$\begin{array}{l}\mathrm{log}\left(\frac{{\stackrel{^}{q}}_{n}^{c,W}\left({\alpha}_{n}|x\right)}{q\left({\alpha}_{n}|x\right)}\right)=\mathrm{log}{\stackrel{^}{q}}_{n}^{c}\left({\beta}_{n}|x\right)+{\stackrel{^}{\gamma}}_{n}^{c,H}\left(x\right)\mathrm{log}\left({\beta}_{n}/{\alpha}_{n}\right)-\mathrm{log}q\left({\alpha}_{n}|x\right)\\ =\mathrm{log}{\stackrel{^}{q}}_{n}^{c}\left({\beta}_{n}|x\right)-\mathrm{log}q\left({\beta}_{n}|x\right)+\left({\stackrel{^}{\gamma}}_{n}^{c,H}\left(x\right)-{\gamma}_{1}\left(x\right)\right)\mathrm{log}\left({\beta}_{n}/{\alpha}_{n}\right)\\ \text{\hspace{0.17em}}\text{\hspace{0.17em}}\text{\hspace{0.05em}}-\mathrm{log}q\left({\alpha}_{n}|x\right)+\mathrm{log}q\left({\beta}_{n}|x\right)+{\gamma}_{1}\left(x\right)\mathrm{log}\left({\beta}_{n}/{\alpha}_{n}\right)\\ =\mathrm{log}\left(\frac{{\stackrel{^}{q}}_{n}^{c}\left({\beta}_{n}|x\right)}{q\left({\beta}_{n}|x\right)}\right)+\left({\stackrel{^}{\gamma}}_{n}^{c,H}\left(x\right)-{\gamma}_{1}\left(x\right)\right)\mathrm{log}\left({\beta}_{n}/{\alpha}_{n}\right)\\ +\mathrm{log}\left(\frac{q\left({\beta}_{n}|x\right)}{q\left({\alpha}_{n}|x\right)}\right)+{\gamma}_{1}\left(x\right)\mathrm{log}\left({\beta}_{n}/{\alpha}_{n}\right).\end{array}$

Therefore

$\begin{array}{l}\frac{{\sigma}_{n}^{-1}\left(x\right)}{\mathrm{log}\left({\beta}_{n}/{\alpha}_{n}\right)}\mathrm{log}\left(\frac{{\stackrel{^}{q}}_{n}^{c,W}\left({\alpha}_{n}|x\right)}{q\left({\alpha}_{n}|x\right)}\right)\\ =\frac{{\sigma}_{n}^{-1}\left(x\right)}{\mathrm{log}\left({\beta}_{n}/{\alpha}_{n}\right)}\mathrm{log}\left(\frac{{\stackrel{^}{q}}_{n}^{c}\left({\beta}_{n}|x\right)}{q\left({\beta}_{n}|x\right)}\right)+{\sigma}_{n}^{-1}\left(x\right)\left({\stackrel{^}{\gamma}}_{n}^{c,H}\left(x\right)-{\gamma}_{1}\left(x\right)\right)\\ \text{\hspace{0.17em}}\text{\hspace{0.17em}}\text{\hspace{0.05em}}+\frac{{\sigma}_{n}^{-1}\left(x\right)}{\mathrm{log}\left({\beta}_{n}/{\alpha}_{n}\right)}\left[\mathrm{log}\left(\frac{q\left({\beta}_{n}|x\right)}{q\left({\alpha}_{n}|x\right)}\right)+{\gamma}_{1}\left(x\right)\mathrm{log}\left({\beta}_{n}/{\alpha}_{n}\right)\right]\\ ={A}_{1,n}+{A}_{2,n}+{A}_{3,n}\end{array}$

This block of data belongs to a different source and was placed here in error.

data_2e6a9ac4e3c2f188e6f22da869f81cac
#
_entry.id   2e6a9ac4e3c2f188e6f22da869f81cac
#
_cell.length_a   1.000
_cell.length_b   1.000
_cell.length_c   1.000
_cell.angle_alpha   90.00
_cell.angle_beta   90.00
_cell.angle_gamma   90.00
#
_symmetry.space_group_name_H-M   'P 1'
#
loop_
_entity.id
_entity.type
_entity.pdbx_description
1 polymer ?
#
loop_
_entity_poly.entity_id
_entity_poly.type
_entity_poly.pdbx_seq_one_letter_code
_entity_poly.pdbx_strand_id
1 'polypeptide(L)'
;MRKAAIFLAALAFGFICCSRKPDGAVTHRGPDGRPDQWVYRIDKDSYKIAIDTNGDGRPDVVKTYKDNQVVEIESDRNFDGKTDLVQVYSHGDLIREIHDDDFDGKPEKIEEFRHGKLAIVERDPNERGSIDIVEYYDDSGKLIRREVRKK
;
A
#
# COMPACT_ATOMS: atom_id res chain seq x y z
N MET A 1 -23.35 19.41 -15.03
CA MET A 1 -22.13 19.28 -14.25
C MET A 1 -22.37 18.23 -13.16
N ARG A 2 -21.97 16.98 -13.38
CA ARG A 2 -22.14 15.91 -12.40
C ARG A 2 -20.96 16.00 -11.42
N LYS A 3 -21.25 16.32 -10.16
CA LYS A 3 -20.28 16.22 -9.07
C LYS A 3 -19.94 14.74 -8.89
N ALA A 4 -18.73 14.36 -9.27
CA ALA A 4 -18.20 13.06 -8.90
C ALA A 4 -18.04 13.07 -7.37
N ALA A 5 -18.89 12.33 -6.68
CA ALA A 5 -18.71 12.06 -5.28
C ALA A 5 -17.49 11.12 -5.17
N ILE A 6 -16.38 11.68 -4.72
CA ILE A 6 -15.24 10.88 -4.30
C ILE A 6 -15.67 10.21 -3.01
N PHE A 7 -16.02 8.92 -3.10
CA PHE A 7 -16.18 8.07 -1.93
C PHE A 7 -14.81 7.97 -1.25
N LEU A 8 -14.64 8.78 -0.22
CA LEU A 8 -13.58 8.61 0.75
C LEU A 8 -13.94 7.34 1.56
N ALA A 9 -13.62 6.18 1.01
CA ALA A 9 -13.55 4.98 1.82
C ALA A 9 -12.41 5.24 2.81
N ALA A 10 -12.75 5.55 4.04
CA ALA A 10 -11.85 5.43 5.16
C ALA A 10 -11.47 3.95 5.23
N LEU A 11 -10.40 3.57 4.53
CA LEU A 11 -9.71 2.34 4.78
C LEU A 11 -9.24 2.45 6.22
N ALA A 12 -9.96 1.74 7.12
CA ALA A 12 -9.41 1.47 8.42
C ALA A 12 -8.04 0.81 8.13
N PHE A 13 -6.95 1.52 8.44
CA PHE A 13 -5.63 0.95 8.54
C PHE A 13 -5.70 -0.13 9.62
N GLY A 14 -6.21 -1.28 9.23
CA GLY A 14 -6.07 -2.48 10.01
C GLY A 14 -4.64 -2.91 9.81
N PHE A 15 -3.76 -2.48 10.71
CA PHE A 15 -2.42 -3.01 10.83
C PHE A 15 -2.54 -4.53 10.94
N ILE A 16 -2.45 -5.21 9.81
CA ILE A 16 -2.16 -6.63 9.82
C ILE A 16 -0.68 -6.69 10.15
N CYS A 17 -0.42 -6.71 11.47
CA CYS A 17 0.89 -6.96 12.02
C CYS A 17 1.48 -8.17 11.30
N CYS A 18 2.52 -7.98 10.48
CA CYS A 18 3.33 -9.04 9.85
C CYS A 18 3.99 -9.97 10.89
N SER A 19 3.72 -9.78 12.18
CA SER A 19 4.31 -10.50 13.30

with,

${A}_{1,n}=\frac{{\sigma}_{n}^{-1}\left(x\right)}{\mathrm{log}\left({\beta}_{n}/{\alpha}_{n}\right)}\mathrm{log}\left(\frac{{\stackrel{^}{q}}_{n}^{c}\left({\beta}_{n}|x\right)}{q\left({\beta}_{n}|x\right)}\right)$

${A}_{2,n}={\sigma}_{n}^{-1}\left(x\right)({\stackrel{^}{\gamma}}_{n}^{c,H}\left(x\right)-{\gamma}_{1}(\; x\; ))$

${A}_{3,n}=\frac{{\sigma}_{n}^{-1}\left(x\right)}{\mathrm{log}\left({\beta}_{n}/{\alpha}_{n}\right)}\left[\mathrm{log}\left(\frac{q\left({\beta}_{n}|x\right)}{q\left({\alpha}_{n}|x\right)}\right)+{\gamma}_{1}\left(x\right)\mathrm{log}\left({\beta}_{n}/{\alpha}_{n}\right)\right]$

Under the assumption in Theorem 1 and applying the result of Proposition 4

${\left(n{\phi}_{x}\left(h\right){\beta}_{n}\right)}^{1/2}\left[\mathrm{log}\left(\frac{{\stackrel{^}{q}}_{n}^{c}\left({\beta}_{n}\mathrm{|}x\right)}{q\left({\beta}_{n}|x\right)}\right)\right]\to {\mathcal{O}}_{p}\left(1\right)\mathrm{.}$ (6)

By using some notation, we see that

${A}_{\mathrm{1,}n}={\sigma}_{n}^{-1}\left(x\right){\zeta}_{n}^{-1}{\left(n{\phi}_{x}\left(h\right){\beta}_{n}\right)}^{1/2}\left[\mathrm{log}\left(\frac{{\stackrel{^}{q}}_{n}^{c}\left({\beta}_{n}\mathrm{|}x\right)}{q\left({\beta}_{n}|x\right)}\right)\right]\mathrm{.}$

Using the expression in Equation (6) and the hypothesis of Theorem 1 leads to
${A}_{\mathrm{1,}n}\to 0$ in probability as *n* goes to infinity. According to the assumption of the Theorem 1,
${A}_{\mathrm{2,}n}$ converges in distribution to a centered Gaussian distribution with a covariate matrix *AV* (see [25] ). Finally, under Lemma 2(i) in [6], Lemma 3 and the assumption of Theorem 1 we have